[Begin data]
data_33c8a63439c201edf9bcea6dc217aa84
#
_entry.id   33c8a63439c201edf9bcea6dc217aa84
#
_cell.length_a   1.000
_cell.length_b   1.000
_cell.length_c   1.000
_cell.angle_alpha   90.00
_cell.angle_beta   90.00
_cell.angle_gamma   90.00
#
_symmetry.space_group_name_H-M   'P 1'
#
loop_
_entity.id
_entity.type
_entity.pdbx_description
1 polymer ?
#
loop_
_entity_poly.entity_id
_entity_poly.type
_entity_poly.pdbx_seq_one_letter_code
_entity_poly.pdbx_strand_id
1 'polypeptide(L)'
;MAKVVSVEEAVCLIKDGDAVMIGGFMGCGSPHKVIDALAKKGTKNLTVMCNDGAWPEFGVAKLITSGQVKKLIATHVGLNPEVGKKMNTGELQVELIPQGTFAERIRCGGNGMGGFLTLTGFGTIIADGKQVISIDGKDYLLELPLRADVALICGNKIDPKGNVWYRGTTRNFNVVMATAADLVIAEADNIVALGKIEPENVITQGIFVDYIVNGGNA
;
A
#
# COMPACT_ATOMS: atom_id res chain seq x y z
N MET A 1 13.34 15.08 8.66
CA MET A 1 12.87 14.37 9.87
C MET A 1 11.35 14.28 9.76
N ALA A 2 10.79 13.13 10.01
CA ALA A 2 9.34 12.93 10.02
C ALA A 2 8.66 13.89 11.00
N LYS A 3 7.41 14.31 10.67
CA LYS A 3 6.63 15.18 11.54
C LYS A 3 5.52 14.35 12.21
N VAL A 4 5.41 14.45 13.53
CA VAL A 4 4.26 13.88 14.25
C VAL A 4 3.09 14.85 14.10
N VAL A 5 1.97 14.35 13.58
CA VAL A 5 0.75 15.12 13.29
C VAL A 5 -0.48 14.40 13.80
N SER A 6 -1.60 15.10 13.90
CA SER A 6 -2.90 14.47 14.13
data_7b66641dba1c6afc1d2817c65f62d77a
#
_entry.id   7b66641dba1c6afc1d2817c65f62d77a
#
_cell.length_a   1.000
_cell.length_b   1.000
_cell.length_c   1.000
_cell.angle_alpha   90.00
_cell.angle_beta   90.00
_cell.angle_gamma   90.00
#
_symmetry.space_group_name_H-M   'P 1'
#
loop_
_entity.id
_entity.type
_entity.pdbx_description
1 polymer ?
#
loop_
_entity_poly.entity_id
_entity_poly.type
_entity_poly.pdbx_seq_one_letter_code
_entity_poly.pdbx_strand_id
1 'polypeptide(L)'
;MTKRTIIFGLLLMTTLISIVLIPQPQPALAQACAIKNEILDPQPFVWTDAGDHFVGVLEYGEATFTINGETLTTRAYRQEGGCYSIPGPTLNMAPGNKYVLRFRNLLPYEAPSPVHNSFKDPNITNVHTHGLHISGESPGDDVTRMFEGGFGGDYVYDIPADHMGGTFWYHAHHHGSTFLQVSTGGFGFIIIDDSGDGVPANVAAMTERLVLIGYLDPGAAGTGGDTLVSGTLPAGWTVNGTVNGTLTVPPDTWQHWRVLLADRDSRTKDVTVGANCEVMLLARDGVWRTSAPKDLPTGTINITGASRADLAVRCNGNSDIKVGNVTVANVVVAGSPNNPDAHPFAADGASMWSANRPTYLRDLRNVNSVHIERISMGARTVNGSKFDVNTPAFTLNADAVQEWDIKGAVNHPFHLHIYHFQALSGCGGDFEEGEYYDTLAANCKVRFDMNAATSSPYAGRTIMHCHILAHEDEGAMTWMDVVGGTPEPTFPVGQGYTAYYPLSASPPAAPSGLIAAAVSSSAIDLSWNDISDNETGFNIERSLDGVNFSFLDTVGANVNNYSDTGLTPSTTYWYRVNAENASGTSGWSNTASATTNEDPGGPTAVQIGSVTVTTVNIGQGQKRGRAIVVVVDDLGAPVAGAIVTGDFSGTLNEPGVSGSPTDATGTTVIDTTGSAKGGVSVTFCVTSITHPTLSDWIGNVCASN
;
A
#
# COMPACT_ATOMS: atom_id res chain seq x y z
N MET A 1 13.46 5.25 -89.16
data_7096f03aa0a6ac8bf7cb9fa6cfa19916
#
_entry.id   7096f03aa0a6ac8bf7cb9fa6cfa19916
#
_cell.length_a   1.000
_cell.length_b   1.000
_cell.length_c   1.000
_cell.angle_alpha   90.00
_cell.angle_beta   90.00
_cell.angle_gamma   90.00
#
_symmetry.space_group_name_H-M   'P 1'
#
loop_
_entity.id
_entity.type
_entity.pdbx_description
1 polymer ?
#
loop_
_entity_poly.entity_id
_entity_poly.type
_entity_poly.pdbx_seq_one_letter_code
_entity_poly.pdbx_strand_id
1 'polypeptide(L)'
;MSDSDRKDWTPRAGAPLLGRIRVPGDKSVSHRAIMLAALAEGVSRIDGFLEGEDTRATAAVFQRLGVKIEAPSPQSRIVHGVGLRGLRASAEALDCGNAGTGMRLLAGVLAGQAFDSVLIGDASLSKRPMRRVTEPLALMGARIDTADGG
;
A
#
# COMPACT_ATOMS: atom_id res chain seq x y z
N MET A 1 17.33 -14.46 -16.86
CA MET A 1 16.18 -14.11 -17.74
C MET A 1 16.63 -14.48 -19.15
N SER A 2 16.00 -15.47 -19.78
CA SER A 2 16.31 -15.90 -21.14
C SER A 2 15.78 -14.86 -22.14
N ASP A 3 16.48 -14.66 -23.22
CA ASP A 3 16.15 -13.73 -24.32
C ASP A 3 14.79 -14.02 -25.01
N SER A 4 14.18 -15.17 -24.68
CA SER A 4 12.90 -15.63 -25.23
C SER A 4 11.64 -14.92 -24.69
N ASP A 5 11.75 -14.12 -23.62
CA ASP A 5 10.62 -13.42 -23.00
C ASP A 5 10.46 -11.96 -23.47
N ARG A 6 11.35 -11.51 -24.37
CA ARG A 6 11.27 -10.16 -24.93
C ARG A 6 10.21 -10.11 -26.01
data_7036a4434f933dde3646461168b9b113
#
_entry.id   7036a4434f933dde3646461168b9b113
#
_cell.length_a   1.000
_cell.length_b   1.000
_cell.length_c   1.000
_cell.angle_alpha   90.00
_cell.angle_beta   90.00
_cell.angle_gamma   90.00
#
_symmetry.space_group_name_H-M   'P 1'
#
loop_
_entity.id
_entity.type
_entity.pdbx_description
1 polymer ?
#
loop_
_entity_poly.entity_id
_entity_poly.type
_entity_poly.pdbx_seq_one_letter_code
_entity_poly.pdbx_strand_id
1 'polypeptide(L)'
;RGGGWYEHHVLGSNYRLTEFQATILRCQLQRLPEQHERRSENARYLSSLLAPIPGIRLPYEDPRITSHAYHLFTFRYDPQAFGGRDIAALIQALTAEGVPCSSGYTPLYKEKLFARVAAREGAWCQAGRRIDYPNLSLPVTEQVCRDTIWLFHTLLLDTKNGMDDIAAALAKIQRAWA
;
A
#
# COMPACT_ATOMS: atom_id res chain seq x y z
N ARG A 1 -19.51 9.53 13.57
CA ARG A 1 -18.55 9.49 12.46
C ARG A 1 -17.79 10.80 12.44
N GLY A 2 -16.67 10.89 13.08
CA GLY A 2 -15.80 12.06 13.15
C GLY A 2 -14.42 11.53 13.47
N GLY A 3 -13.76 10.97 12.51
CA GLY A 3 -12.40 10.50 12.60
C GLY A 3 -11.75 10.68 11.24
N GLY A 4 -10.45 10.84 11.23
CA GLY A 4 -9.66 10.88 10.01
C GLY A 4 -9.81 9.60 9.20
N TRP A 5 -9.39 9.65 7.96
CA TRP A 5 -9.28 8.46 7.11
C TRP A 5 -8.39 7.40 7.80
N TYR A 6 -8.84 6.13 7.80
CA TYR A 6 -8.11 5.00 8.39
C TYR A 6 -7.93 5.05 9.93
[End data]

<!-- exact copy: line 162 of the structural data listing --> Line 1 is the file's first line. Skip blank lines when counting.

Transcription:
C GLY A 2 -14.42 11.53 13.47